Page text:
The NASDAQ composite has meaningfully outperformed many other indices this year for two primary reasons. One, as fears of a recession, have increased, large well-capitalized companies like Apple and Microsoft may be seen as safe havens. Secondly, there has been a palpable excitement around the potential for artificial intelligence (AI) tools like ChatGPT to drive significant efficiencies for years to come. Companies that design artificial intelligence semiconductors (“computer chips”) like Nvidia have seen their stocks soar in 2023. The NASDAQ has returned 17% this year and the S&P 500 has gained nearly 8%. Interestingly, beneath the surface, most companies weren’t so fortunate. The return in 2023 for the average stock was just 2.9%, as measured by the S&P Equal Weight index. Nevertheless, the combination of market pessimism, fading inflation, a less hawkish Federal Reserve, reasonably priced stocks, and a catalyst for optimism (such as AI) may set up for a relief rally in 2023. We remain cautiously optimistic.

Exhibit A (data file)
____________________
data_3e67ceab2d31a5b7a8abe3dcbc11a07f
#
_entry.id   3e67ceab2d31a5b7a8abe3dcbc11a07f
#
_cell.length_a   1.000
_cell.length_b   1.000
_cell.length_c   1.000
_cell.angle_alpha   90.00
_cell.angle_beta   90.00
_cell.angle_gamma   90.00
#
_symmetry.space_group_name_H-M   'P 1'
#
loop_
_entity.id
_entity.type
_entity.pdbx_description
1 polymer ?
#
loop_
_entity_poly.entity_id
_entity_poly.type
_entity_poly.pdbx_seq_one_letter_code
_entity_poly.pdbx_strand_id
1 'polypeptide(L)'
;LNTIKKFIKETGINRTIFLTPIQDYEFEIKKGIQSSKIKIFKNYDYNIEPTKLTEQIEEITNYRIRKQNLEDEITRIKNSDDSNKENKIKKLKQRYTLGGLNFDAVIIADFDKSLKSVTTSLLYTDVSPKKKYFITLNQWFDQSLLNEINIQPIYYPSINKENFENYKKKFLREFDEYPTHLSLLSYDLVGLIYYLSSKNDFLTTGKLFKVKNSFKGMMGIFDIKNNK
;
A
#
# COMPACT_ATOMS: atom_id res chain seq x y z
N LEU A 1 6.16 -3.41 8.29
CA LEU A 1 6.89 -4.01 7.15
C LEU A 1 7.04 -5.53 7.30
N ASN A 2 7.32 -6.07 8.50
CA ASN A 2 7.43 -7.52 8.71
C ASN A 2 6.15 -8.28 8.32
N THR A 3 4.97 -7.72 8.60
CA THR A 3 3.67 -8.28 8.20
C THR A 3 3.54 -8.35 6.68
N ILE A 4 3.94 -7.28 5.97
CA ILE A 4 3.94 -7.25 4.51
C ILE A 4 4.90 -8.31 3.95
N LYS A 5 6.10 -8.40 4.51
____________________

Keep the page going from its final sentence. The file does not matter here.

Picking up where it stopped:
Many parts of the market are trading at attractive levels again, but not yet exceedingly cheap. A summary of our recommended positioning can be found on the following page, which highlights that an overall neutral stance toward risk is still appropriate today (neutral to the target risk level deemed suitable for your portfolio as part of discussions and planning with your financial advisor). Beneath the surface, we seek to add value through selective exposure to more compelling areas mentioned in this piece such as small cap equities. Please contact us for a more detailed review of your portfolio.